8 80 Cities is accepting proposals for Wintermission project partners in three U.S. cities. We will support these partners to become national leaders in winter city planning, design, and programming. These cities will become Winter City Vanguards, and work with 8 80 Cities and other partners to:

1. Lead a city-wide conversation about public life and social isolation in winter
2. Implement winter city pilot projects
3. Develop a unique winter city strategy

We encourage applications from teams of community leaders that are committed to making their city a vibrant, connected, and accessible place to live in winter.

Winter City Vanguard teams will receive:

  • Technical assistance to implement winter-based pilot projects and develop a Winter City Strategy
  • Up to $15,000 to cover material expenses to implement pilot projects
  • An all-expenses-paid trip for three team members to attend the Winter Cities Shake Up conference in Saskatoon, SK on January 23-26, 2019
  • Ongoing capacity-building and mentorship opportunities from global leaders in winter city building

Due date:

23:59PM Eastern, November 29, 2018.


Opportunity:

2019 Transportation Justice/Transportation and Climate Initiative Funding

Funding organization(s):

Transportation for Massachusetts

Description:

As a key element of our work on Transportation and Climate, Transportation for Massachusetts is seeking proposals to advance work at the intersection of transportation access and social justice. We expect to offer between 10 and 20 one-time grants ranging from $7,500 to $10,000 for projects starting in January 2019.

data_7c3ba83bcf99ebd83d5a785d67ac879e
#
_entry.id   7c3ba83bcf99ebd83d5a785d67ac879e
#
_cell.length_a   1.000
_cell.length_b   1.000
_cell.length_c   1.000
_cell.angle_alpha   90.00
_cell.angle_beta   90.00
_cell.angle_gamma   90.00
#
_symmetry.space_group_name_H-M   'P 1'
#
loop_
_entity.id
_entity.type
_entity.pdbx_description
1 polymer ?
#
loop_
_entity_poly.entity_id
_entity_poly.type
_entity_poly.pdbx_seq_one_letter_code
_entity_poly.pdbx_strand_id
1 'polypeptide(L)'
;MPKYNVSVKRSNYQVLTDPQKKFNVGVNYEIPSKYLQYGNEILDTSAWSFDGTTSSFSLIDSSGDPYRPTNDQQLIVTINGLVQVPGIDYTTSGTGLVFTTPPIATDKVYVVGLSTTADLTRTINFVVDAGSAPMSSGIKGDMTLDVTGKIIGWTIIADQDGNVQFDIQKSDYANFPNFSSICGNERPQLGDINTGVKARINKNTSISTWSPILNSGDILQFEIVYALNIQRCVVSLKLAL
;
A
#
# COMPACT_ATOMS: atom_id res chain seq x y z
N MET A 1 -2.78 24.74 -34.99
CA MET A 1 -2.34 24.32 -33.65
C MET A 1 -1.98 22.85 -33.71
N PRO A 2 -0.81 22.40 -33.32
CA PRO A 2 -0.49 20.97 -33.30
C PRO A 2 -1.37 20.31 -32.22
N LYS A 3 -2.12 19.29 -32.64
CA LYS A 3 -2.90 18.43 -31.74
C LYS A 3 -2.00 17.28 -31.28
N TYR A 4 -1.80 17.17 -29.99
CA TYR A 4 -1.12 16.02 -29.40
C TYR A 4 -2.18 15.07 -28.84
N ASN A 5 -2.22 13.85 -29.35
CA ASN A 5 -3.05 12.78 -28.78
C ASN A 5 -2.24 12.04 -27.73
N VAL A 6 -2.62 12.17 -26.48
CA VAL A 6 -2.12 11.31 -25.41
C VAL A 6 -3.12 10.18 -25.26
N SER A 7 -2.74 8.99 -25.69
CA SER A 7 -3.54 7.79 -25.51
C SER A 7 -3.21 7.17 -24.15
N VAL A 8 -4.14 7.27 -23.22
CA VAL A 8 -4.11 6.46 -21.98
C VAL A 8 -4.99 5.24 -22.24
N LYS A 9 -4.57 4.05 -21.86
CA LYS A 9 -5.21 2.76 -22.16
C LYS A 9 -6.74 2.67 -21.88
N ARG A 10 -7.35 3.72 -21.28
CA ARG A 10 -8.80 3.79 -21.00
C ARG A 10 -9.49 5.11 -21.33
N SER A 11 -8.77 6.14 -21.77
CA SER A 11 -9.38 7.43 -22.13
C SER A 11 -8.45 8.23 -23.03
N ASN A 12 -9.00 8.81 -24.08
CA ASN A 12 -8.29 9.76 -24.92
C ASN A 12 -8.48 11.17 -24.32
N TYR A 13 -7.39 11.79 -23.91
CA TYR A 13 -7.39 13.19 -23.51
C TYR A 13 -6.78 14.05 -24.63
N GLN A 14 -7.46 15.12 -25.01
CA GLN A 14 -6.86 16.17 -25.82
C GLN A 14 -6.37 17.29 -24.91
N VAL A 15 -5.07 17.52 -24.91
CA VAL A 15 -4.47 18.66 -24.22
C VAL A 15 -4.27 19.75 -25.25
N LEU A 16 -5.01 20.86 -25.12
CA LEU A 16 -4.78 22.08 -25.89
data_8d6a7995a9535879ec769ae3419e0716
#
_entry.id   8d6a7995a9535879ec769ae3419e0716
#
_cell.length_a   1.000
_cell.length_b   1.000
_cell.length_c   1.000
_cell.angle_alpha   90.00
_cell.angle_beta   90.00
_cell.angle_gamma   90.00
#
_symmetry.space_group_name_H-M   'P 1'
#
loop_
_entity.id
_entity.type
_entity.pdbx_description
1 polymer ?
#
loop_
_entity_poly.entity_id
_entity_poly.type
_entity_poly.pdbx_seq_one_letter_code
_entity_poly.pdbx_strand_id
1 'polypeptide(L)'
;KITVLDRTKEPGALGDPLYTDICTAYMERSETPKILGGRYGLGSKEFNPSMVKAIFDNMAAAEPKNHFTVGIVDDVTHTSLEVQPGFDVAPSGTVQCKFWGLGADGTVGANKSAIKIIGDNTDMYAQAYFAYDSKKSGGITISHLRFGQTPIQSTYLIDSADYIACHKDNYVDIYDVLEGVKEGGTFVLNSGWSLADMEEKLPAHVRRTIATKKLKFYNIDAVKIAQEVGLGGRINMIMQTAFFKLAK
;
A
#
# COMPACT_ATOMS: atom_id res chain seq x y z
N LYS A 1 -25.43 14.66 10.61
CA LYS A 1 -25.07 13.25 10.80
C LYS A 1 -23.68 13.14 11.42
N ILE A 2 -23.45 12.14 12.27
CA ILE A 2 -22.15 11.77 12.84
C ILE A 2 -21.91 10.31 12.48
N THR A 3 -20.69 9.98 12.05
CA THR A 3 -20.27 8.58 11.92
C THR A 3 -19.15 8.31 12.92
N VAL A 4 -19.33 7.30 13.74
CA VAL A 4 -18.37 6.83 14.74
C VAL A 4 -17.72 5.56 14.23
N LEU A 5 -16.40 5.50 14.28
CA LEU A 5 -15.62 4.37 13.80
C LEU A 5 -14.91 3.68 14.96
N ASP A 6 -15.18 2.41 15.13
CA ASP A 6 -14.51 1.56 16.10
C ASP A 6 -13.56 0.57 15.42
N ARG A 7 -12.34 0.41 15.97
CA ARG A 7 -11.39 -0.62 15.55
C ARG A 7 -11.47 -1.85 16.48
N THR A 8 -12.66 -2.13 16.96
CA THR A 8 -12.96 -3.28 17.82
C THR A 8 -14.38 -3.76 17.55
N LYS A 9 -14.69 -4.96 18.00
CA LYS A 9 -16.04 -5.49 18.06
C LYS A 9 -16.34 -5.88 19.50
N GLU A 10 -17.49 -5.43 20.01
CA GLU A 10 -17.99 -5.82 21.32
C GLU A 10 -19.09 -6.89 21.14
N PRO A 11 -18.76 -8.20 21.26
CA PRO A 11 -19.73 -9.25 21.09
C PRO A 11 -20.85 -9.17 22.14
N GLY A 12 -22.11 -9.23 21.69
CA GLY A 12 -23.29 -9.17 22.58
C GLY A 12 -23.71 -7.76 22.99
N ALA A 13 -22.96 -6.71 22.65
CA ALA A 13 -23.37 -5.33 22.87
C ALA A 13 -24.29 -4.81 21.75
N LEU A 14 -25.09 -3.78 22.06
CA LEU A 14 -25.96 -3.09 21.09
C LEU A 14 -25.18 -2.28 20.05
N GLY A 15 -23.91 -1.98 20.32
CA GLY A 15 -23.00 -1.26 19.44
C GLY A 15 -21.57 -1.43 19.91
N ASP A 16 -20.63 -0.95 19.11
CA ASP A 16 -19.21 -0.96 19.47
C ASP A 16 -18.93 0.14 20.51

This funding is made possible through a grant from the Barr Foundation to support efforts to promote transportation justice and climate resiliency.

Due date:

11:59PM Eastern, November 30, 2018.


Funding opportunity:

The Safe Routes to Parks Activating Communities program

Funding organization(s):

Safe Routes to School National Partnership

Description:

Grantee communities will receive training, individualized consultation and technical assistance, connection with peer communities to learn from one another, an in-person workshop in their community, as well as grants of $12,500 each to begin the implementation of the Safe Routes to Parks action plan. At the end of the grant period, awarded communities will have a customized action plan to improve safe, equitable local park access that includes ideas for how to fund and sustain their efforts and will have implemented at least one action from the plan.

Due date:

11:59PM Pacific, December 10, 2018.


Opportunity:

Commonwealth Places Grant

Funding organization(s):

The program seeks to engage and mobilize community members to make individual contributions through a crowdfunding platform with the incentive of a dollar-for-dollar funding match of up to $50,000 from MassDevelopment if the crowdfunding goal is reached within 60 days.

Description:

The Commonwealth Places program aims to engage and mobilize community members to make individual contributions through a crowdfunding platform, with the incentive of a dollar-for-dollar funding match (up to $50,000) from MassDevelopment if the crowdfunding goal is reached within 60 days. Through its first two rounds, Commonwealth Places has launched fifty projects in Massachusetts, with MassDevelopment providing more than $1.4 million in matching funds. Projects have included main street improvement projects in North Adams, Wakefield, and Hyannis; large scale mural projects and public art installations in Lynn, Salem, and Worcester; and pop-up retail activations in Ashland, Boston, Brockton, and Lowell, among others.